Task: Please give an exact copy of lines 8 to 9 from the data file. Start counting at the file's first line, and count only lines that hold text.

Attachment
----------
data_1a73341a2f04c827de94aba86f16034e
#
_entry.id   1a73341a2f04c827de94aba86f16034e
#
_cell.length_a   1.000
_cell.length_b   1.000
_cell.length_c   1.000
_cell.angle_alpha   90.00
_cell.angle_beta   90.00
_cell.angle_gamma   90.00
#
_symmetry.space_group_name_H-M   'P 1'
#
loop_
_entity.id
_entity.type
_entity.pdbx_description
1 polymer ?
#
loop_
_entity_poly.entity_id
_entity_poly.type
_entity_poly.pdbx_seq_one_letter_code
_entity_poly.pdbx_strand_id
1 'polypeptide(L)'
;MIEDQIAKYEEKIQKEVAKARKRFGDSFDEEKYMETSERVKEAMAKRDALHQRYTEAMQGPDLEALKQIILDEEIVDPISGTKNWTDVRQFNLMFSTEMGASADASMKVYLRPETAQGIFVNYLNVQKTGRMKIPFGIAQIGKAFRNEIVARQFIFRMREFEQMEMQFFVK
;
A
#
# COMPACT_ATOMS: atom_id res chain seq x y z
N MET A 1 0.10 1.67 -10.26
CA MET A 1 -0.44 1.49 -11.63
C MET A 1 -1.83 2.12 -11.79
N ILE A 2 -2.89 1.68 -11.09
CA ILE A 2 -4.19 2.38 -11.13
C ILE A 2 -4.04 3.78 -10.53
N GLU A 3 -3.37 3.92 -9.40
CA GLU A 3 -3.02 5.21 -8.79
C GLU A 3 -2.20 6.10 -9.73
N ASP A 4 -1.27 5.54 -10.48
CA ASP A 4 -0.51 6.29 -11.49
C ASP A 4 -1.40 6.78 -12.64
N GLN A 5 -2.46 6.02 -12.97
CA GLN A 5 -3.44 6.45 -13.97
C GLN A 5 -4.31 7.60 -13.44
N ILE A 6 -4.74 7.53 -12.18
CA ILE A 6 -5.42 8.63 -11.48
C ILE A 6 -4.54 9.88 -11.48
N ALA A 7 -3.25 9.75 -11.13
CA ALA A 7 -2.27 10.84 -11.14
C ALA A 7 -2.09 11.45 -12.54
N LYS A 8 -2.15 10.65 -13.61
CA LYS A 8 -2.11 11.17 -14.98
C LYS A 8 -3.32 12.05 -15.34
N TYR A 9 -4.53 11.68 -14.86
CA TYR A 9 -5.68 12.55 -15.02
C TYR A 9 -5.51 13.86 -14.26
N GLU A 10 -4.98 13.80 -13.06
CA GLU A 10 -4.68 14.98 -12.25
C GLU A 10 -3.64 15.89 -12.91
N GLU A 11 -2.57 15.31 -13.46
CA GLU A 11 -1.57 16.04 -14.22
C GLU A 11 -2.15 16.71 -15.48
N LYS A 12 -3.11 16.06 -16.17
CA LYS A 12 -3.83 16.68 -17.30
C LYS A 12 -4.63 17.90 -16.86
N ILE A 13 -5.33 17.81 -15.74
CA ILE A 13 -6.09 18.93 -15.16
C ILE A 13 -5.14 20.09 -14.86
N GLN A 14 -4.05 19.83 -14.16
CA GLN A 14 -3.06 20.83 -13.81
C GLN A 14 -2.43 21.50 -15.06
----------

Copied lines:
_cell.angle_alpha   90.00
_cell.angle_beta   90.00